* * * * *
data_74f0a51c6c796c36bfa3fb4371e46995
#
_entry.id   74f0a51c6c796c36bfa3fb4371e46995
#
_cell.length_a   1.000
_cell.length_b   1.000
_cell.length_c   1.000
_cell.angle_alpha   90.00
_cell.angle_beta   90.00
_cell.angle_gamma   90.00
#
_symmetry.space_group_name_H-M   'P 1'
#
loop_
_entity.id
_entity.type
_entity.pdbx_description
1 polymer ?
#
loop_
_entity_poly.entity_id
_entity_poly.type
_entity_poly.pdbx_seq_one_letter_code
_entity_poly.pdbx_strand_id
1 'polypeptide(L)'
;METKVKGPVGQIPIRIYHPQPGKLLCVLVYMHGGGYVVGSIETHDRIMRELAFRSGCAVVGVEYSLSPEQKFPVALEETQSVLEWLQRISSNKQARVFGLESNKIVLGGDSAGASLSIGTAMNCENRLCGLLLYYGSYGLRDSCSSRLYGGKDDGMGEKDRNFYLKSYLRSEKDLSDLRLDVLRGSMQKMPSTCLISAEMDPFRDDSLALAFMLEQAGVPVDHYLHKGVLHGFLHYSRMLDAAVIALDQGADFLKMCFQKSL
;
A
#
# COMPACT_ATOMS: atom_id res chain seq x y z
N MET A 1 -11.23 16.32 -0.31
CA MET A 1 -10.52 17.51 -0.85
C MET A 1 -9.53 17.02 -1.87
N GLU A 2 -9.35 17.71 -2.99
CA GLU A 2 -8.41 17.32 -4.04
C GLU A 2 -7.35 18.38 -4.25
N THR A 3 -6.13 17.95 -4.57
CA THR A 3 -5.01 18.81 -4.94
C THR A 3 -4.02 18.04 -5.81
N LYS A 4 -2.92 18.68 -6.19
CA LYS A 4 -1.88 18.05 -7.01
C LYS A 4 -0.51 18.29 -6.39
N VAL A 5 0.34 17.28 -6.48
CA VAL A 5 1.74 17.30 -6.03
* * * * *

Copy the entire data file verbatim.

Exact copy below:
data_74f0a51c6c796c36bfa3fb4371e46995
#
_entry.id   74f0a51c6c796c36bfa3fb4371e46995
#
_cell.length_a   1.000
_cell.length_b   1.000
_cell.length_c   1.000
_cell.angle_alpha   90.00
_cell.angle_beta   90.00
_cell.angle_gamma   90.00
#
_symmetry.space_group_name_H-M   'P 1'
#
loop_
_entity.id
_entity.type
_entity.pdbx_description
1 polymer ?
#
loop_
_entity_poly.entity_id
_entity_poly.type
_entity_poly.pdbx_seq_one_letter_code
_entity_poly.pdbx_strand_id
1 'polypeptide(L)'
;METKVKGPVGQIPIRIYHPQPGKLLCVLVYMHGGGYVVGSIETHDRIMRELAFRSGCAVVGVEYSLSPEQKFPVALEETQSVLEWLQRISSNKQARVFGLESNKIVLGGDSAGASLSIGTAMNCENRLCGLLLYYGSYGLRDSCSSRLYGGKDDGMGEKDRNFYLKSYLRSEKDLSDLRLDVLRGSMQKMPSTCLISAEMDPFRDDSLALAFMLEQAGVPVDHYLHKGVLHGFLHYSRMLDAAVIALDQGADFLKMCFQKSL
;
A
#
# COMPACT_ATOMS: atom_id res chain seq x y z
N MET A 1 -11.23 16.32 -0.31
CA MET A 1 -10.52 17.51 -0.85
C MET A 1 -9.53 17.02 -1.87
N GLU A 2 -9.35 17.71 -2.99
CA GLU A 2 -8.41 17.32 -4.04
C GLU A 2 -7.35 18.38 -4.25
N THR A 3 -6.13 17.95 -4.57
CA THR A 3 -5.01 18.81 -4.94
C THR A 3 -4.02 18.04 -5.81
N LYS A 4 -2.92 18.68 -6.19
CA LYS A 4 -1.88 18.05 -7.01
C LYS A 4 -0.51 18.29 -6.39
N VAL A 5 0.34 17.28 -6.48
CA VAL A 5 1.74 17.30 -6.03